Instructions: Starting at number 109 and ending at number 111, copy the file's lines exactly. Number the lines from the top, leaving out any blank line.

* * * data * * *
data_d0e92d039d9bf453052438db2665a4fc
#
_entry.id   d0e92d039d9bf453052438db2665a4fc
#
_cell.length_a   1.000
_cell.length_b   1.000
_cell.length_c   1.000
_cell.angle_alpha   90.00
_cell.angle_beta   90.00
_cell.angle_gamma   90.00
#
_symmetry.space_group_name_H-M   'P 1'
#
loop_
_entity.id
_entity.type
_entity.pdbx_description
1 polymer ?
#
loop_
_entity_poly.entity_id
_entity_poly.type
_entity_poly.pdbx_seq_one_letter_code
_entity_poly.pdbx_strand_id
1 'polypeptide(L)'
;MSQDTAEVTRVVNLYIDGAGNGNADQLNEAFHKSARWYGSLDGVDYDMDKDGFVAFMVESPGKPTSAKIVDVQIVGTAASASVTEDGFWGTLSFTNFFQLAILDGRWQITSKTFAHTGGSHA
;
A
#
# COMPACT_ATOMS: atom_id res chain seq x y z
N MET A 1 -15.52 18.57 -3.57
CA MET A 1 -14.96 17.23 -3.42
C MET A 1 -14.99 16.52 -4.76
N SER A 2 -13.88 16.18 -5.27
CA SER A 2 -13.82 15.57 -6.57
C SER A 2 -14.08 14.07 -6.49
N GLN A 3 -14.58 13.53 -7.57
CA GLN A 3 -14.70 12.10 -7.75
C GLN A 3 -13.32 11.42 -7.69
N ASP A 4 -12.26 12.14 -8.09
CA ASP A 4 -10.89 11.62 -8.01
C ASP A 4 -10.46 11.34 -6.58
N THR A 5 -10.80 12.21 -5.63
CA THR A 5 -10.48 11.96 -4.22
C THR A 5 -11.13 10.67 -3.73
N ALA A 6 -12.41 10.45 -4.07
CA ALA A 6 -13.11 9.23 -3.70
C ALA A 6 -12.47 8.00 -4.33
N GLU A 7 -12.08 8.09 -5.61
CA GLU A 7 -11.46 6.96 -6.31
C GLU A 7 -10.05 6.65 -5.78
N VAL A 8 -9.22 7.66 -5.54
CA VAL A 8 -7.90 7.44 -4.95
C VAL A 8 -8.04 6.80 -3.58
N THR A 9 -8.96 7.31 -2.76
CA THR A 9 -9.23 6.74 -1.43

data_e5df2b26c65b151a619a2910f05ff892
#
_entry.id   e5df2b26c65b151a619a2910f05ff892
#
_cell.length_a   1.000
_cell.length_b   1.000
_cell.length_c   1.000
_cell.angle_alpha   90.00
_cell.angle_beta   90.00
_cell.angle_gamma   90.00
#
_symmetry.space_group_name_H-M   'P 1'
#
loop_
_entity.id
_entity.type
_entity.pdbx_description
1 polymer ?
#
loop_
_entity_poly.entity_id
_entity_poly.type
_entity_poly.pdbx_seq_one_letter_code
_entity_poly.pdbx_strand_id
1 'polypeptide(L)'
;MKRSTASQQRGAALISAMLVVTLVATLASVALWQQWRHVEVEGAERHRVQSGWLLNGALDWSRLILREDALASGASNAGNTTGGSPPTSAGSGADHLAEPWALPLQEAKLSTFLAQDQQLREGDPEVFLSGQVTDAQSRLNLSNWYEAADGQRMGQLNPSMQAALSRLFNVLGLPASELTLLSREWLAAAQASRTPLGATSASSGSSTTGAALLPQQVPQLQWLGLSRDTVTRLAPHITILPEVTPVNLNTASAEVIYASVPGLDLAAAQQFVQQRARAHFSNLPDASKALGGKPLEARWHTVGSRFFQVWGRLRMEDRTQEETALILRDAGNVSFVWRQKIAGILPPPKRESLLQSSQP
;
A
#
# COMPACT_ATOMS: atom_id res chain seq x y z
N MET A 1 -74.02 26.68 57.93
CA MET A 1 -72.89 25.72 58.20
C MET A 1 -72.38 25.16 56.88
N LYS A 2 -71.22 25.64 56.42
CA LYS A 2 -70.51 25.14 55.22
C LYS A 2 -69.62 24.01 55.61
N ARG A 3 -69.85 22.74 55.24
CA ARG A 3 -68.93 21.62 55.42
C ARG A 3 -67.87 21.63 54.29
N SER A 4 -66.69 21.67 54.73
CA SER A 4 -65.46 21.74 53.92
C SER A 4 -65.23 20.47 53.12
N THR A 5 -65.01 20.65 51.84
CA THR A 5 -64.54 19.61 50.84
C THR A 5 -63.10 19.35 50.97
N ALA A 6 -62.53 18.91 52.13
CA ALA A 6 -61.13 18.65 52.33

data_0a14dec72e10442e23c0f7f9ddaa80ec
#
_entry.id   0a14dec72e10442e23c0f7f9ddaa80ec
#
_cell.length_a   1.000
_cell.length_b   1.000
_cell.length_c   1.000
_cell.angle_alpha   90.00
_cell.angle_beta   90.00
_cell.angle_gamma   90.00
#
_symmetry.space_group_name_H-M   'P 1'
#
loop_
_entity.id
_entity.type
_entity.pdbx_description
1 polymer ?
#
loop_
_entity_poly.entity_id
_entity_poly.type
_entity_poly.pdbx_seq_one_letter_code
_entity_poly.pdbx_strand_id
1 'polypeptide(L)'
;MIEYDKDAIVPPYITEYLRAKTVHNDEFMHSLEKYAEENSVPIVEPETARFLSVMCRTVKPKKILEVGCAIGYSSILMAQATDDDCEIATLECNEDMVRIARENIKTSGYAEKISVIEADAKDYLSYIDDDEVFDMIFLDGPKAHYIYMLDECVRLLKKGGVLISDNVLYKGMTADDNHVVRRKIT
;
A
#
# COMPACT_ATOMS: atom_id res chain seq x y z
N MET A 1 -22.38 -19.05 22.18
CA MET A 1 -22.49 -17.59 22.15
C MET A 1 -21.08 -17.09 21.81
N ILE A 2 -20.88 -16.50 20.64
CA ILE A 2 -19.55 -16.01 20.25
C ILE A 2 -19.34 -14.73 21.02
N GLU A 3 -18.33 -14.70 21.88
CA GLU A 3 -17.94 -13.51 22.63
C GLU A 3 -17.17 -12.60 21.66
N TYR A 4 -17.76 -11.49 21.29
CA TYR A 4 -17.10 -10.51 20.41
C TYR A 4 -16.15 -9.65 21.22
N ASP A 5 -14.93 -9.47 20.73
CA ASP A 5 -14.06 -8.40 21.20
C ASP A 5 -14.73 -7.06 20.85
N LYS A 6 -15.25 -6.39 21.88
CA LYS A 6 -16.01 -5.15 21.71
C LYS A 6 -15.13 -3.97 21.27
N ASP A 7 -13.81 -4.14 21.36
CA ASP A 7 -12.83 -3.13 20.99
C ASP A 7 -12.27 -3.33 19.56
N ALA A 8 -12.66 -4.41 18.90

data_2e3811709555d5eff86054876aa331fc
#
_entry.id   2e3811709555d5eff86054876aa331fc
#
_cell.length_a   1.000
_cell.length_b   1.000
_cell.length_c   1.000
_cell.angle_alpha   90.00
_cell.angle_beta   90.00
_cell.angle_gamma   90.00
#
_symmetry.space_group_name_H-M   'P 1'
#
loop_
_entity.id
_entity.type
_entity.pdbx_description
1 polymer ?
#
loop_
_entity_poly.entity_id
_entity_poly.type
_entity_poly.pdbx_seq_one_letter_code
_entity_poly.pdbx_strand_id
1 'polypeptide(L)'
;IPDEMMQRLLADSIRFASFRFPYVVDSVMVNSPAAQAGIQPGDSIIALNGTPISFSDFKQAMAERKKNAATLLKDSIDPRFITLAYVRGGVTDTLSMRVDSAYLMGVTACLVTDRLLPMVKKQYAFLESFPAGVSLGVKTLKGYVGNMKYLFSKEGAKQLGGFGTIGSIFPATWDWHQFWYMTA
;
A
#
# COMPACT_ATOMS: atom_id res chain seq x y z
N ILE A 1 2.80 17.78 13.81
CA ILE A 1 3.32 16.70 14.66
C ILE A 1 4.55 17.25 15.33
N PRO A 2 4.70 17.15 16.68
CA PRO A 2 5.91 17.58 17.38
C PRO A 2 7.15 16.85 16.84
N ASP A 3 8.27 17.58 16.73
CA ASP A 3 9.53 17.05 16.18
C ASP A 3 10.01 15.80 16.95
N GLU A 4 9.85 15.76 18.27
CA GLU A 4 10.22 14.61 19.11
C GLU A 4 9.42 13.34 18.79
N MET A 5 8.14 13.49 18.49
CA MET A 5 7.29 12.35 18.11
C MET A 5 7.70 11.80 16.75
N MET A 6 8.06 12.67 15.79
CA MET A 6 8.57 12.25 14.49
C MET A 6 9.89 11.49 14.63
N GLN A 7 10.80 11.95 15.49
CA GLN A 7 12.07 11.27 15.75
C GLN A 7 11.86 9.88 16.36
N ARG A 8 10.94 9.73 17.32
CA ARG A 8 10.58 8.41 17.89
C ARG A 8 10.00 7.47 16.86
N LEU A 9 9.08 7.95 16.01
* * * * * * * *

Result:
_cell.length_b   1.000
_cell.length_c   1.000
_cell.angle_alpha   90.00